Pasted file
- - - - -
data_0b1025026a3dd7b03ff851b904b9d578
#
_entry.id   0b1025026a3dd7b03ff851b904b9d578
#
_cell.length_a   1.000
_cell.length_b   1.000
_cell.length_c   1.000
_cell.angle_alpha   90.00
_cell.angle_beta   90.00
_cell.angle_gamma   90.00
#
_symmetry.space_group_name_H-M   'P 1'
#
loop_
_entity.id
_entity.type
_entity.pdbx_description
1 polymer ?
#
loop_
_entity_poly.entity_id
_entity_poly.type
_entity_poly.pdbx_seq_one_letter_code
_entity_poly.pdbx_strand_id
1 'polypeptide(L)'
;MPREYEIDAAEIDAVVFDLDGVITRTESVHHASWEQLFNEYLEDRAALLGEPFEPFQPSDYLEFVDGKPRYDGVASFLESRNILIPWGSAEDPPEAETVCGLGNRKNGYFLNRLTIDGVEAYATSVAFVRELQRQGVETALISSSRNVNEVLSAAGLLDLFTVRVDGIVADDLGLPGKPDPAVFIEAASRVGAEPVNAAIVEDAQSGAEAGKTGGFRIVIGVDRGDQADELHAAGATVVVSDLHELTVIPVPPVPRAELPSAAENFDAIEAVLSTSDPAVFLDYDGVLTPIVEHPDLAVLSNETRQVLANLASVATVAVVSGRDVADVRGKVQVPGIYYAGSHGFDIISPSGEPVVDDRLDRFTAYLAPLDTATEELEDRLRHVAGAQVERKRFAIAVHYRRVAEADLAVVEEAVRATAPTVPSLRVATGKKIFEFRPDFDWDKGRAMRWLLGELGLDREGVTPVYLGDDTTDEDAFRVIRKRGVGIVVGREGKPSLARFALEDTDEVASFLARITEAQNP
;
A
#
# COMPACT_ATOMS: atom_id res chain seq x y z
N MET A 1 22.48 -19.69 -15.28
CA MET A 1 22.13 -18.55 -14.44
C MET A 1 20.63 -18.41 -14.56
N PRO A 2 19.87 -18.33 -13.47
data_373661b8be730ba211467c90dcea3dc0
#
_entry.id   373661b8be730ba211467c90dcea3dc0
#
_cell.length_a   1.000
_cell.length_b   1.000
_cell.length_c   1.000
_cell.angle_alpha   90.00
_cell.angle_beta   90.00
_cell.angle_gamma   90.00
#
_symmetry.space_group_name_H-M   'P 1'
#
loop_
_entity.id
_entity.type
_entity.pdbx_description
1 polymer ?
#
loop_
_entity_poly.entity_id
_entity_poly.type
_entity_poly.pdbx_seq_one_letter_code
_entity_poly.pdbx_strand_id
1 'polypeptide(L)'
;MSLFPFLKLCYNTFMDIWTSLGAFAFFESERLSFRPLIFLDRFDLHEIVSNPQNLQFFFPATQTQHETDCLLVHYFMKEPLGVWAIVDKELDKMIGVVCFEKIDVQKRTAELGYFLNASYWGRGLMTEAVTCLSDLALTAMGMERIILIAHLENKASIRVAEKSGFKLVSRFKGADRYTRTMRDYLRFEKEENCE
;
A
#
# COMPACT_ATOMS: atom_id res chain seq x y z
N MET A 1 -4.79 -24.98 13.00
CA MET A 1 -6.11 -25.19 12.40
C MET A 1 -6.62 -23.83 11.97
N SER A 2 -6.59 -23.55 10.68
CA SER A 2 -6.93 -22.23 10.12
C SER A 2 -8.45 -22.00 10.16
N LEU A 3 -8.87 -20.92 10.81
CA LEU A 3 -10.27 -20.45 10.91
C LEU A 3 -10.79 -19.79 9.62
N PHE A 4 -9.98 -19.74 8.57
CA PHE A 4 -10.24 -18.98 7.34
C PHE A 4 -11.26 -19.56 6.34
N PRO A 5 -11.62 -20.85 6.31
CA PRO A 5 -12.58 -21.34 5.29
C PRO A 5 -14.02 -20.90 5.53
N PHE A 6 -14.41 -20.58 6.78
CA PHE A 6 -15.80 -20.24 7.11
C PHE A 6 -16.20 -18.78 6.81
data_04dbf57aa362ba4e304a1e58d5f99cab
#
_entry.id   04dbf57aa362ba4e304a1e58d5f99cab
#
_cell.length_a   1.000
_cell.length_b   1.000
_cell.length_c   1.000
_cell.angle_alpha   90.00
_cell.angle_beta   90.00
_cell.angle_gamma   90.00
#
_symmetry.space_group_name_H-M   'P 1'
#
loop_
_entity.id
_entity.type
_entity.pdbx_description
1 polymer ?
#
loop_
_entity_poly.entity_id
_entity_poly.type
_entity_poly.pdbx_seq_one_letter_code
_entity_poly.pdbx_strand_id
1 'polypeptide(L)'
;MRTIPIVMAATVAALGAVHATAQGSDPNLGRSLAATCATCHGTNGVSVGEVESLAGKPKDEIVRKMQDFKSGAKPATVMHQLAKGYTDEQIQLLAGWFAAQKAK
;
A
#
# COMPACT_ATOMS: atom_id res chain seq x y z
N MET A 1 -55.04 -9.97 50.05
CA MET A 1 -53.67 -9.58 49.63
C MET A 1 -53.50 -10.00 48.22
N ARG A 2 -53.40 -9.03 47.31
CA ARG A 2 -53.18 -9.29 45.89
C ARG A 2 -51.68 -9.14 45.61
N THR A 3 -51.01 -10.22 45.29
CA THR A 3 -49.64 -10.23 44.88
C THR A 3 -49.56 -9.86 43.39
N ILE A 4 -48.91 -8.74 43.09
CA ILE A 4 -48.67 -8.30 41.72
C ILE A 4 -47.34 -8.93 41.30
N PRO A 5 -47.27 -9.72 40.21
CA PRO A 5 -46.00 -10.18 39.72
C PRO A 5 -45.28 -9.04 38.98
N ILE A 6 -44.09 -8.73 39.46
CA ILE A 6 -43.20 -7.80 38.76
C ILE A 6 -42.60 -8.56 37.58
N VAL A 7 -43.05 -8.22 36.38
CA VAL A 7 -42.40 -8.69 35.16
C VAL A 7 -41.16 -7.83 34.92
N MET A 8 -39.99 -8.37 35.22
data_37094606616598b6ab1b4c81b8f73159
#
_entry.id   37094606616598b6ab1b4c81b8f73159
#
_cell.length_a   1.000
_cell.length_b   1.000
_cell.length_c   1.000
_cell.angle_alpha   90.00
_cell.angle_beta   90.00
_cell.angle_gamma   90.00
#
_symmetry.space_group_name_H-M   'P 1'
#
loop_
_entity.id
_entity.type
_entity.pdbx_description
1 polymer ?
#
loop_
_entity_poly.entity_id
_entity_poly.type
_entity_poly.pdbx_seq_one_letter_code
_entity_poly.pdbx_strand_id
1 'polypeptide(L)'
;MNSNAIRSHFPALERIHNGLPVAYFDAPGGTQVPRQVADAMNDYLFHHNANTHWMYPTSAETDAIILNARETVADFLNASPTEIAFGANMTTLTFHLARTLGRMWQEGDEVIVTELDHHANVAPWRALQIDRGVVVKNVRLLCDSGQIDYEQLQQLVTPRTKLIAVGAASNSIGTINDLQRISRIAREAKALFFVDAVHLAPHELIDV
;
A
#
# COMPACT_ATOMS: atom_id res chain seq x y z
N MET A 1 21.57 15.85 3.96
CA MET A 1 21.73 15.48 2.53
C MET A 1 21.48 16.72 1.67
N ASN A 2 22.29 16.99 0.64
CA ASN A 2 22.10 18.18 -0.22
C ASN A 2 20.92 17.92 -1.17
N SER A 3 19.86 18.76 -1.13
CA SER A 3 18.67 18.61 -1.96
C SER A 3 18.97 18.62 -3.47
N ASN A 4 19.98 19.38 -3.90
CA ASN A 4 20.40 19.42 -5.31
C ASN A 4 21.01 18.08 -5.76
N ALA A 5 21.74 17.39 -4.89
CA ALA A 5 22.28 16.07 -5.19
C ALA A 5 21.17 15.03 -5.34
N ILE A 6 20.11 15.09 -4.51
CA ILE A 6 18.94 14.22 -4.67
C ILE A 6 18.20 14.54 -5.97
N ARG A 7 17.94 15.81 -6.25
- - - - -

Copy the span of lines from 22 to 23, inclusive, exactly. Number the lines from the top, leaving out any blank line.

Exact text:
_entity_poly.type
_entity_poly.pdbx_seq_one_letter_code